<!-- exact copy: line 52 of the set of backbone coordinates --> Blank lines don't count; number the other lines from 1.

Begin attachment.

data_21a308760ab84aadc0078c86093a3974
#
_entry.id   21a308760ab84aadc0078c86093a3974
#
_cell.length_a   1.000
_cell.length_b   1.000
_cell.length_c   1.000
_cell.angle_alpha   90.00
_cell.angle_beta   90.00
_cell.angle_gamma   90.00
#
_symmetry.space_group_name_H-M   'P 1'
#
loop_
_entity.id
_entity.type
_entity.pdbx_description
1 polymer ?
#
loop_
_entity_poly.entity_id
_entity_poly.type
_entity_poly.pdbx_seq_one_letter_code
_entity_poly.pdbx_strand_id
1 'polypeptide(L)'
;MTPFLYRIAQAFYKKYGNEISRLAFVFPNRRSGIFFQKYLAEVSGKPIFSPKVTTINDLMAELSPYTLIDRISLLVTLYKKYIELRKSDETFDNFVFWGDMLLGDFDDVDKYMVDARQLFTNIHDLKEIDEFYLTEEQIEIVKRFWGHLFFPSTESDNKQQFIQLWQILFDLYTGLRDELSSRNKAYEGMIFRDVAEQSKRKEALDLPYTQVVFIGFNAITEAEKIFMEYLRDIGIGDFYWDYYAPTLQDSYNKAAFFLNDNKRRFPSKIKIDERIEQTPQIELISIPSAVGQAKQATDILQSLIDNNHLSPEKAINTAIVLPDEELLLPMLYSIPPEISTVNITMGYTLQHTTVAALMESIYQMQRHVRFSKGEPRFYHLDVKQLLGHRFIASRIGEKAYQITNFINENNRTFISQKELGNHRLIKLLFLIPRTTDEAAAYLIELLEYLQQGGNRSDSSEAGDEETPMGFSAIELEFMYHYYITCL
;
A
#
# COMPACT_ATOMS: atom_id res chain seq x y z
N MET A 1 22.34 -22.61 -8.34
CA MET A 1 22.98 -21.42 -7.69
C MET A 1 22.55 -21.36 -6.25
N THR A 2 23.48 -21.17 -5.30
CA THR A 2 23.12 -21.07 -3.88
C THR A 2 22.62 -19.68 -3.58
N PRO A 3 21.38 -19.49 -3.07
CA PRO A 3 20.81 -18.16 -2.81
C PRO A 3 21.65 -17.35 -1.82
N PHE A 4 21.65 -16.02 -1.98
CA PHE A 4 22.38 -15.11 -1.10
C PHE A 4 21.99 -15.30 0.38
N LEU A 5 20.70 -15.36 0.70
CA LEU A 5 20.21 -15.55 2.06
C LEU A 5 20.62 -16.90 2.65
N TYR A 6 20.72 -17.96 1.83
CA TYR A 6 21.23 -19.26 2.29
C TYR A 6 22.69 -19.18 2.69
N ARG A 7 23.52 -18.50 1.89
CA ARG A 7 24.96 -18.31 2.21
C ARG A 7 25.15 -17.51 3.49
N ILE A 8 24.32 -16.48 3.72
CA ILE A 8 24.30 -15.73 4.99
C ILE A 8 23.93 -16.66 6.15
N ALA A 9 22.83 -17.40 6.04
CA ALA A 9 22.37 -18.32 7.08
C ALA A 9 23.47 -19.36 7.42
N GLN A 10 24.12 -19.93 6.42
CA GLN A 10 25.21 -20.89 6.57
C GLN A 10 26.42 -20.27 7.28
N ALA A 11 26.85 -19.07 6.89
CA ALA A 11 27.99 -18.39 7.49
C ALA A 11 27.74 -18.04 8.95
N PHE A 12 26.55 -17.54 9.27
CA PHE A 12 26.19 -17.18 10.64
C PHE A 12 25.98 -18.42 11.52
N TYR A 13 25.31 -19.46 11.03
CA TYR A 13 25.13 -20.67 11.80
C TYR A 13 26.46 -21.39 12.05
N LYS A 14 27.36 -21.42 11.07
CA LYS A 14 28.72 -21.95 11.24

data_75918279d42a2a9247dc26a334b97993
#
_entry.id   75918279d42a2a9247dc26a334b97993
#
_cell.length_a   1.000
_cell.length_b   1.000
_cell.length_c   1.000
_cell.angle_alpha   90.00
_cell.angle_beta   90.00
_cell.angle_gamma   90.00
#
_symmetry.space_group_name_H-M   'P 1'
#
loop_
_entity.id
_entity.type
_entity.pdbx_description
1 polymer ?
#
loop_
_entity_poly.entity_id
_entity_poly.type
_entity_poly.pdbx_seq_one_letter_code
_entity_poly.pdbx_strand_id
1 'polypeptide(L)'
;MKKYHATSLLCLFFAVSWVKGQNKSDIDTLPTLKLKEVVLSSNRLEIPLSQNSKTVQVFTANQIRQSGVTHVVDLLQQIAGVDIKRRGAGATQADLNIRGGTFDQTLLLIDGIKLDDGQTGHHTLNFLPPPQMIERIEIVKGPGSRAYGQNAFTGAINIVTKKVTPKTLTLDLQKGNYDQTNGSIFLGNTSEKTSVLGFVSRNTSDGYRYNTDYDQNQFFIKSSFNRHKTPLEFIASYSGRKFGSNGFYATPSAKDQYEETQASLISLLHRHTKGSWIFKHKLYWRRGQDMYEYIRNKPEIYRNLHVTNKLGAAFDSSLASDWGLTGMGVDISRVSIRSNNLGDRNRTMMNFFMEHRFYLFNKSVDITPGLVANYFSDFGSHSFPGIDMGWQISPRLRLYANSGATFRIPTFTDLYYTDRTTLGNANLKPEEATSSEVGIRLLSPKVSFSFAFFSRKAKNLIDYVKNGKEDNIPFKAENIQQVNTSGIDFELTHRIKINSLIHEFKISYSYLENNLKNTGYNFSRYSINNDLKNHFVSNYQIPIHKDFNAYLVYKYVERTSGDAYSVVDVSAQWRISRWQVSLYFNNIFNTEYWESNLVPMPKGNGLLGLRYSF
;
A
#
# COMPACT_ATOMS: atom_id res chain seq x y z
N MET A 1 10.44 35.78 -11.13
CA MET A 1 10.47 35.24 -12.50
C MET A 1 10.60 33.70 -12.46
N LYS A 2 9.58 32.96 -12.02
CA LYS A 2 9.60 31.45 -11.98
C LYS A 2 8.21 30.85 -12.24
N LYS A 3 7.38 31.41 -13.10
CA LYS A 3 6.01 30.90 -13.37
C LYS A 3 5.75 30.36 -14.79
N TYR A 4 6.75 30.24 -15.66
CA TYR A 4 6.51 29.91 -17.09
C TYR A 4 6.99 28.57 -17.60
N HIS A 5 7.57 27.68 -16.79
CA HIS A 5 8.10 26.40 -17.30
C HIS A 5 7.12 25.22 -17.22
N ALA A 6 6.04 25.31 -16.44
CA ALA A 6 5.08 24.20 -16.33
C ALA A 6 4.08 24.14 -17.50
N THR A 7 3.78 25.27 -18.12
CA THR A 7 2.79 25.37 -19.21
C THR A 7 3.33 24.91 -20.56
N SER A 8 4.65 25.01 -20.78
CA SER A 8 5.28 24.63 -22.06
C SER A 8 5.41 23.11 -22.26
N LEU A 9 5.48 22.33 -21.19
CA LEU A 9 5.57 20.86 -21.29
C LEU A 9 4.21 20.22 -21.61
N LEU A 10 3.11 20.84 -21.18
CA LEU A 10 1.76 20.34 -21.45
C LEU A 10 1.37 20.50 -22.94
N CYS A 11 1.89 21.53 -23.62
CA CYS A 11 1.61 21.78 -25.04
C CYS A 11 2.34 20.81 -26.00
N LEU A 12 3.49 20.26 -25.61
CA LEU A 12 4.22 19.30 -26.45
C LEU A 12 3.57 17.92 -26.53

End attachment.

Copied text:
N ILE A 8 24.32 -16.48 3.72